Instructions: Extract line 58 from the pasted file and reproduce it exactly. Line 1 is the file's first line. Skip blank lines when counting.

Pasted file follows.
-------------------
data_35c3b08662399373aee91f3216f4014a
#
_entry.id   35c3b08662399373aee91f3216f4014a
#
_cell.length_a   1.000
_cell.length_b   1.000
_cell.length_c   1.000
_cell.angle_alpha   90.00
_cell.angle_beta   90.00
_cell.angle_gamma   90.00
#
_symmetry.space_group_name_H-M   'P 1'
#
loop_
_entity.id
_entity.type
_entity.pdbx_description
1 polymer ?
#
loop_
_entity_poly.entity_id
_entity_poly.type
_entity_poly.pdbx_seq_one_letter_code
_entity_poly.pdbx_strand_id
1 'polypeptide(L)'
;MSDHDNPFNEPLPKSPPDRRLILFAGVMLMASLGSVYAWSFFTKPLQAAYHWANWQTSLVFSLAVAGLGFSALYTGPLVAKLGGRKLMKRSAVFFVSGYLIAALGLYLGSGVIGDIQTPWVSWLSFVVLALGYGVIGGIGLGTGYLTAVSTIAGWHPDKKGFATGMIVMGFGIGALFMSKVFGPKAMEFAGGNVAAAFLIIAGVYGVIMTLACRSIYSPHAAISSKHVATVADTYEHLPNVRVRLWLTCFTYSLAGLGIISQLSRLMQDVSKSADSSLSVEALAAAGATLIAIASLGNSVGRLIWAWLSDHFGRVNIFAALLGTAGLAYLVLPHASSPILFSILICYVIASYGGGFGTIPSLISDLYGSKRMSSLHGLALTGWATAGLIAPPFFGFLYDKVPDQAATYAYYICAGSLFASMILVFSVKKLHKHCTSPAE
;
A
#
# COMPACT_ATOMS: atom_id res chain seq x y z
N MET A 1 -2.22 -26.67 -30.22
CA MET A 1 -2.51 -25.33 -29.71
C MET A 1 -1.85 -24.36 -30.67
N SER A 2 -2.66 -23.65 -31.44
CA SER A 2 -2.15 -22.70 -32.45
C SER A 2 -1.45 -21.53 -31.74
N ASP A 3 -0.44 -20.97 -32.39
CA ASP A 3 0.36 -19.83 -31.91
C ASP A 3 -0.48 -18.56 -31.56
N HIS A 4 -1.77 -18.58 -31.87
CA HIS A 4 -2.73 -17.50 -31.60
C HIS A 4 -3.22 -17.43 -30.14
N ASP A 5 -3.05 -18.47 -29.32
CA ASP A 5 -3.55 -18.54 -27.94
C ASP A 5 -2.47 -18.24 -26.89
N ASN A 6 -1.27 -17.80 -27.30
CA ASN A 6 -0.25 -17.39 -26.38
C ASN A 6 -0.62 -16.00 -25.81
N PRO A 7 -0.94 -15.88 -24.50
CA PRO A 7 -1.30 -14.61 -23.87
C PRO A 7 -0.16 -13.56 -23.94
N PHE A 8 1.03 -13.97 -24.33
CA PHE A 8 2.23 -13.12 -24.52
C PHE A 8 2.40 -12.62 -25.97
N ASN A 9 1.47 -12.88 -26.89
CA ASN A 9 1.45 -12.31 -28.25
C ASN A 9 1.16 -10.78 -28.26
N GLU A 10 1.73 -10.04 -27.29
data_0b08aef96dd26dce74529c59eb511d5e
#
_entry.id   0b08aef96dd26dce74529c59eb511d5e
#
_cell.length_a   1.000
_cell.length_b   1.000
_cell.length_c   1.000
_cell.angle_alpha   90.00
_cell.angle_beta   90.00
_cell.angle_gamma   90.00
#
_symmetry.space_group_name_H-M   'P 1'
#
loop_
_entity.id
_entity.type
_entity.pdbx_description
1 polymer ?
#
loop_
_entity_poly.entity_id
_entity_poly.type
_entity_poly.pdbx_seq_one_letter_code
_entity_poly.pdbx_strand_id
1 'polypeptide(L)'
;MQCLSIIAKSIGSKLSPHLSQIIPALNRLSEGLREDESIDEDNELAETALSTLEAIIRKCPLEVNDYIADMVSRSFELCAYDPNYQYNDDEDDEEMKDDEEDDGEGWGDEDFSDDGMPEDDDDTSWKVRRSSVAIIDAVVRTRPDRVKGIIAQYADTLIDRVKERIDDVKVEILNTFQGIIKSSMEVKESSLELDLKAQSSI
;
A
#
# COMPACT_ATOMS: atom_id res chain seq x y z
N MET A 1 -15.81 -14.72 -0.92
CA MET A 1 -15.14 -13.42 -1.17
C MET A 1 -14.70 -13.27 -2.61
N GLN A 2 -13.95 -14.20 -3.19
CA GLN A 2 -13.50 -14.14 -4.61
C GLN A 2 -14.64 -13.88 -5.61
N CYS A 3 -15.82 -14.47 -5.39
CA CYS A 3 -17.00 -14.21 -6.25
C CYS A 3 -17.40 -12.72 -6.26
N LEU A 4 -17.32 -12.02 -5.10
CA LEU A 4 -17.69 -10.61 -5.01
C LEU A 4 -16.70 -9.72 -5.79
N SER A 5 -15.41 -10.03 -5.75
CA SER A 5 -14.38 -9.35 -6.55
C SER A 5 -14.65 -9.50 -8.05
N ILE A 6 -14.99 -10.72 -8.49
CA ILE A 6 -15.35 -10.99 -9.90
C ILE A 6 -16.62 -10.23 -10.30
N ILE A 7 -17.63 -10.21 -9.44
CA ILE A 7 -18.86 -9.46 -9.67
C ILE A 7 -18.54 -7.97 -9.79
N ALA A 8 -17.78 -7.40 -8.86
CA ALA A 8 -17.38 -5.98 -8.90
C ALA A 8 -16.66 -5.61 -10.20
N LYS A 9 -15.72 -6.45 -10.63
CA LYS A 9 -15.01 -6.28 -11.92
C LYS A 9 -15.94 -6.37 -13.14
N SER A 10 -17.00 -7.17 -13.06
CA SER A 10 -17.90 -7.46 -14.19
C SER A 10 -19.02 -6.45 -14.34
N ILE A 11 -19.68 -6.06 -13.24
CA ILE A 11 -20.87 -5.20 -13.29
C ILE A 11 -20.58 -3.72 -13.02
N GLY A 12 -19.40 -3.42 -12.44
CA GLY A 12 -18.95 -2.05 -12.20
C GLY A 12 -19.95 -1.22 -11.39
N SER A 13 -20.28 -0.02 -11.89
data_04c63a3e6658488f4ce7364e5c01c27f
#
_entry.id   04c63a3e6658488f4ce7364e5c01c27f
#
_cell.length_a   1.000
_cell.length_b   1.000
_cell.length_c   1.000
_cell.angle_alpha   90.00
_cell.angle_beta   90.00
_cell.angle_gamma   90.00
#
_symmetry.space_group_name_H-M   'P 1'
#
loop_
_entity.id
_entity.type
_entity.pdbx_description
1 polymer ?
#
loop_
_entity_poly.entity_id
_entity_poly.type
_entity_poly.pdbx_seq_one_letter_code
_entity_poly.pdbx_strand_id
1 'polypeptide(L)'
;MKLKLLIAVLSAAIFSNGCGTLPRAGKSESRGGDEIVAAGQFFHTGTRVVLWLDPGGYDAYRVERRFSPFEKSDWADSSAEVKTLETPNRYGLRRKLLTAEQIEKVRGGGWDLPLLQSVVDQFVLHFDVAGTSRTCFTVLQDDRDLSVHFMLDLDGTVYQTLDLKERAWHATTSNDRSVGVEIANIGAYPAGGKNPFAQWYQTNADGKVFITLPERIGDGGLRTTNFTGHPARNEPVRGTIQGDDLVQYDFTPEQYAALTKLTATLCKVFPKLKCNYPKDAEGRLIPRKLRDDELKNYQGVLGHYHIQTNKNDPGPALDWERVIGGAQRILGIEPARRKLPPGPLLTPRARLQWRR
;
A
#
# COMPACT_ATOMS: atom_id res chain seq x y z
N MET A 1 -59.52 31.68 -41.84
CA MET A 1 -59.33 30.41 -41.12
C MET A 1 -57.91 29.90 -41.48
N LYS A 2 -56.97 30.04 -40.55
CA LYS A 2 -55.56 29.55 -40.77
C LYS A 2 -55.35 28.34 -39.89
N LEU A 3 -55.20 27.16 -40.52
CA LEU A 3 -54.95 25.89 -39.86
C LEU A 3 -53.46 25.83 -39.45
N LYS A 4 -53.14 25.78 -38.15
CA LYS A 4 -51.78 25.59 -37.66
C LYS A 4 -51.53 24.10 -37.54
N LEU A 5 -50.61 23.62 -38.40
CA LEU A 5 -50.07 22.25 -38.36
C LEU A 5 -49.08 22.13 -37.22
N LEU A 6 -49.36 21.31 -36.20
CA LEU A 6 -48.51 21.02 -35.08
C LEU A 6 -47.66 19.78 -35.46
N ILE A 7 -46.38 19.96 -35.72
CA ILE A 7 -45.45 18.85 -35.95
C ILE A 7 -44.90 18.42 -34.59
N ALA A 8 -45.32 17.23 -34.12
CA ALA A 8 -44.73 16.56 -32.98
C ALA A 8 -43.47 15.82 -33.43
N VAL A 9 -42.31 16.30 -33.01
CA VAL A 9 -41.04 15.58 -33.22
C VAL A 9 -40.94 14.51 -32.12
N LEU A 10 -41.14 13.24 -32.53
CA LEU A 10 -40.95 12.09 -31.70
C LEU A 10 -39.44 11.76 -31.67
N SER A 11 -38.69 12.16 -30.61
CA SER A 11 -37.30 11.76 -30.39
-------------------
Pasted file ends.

N GLU A 10 1.73 -10.04 -27.29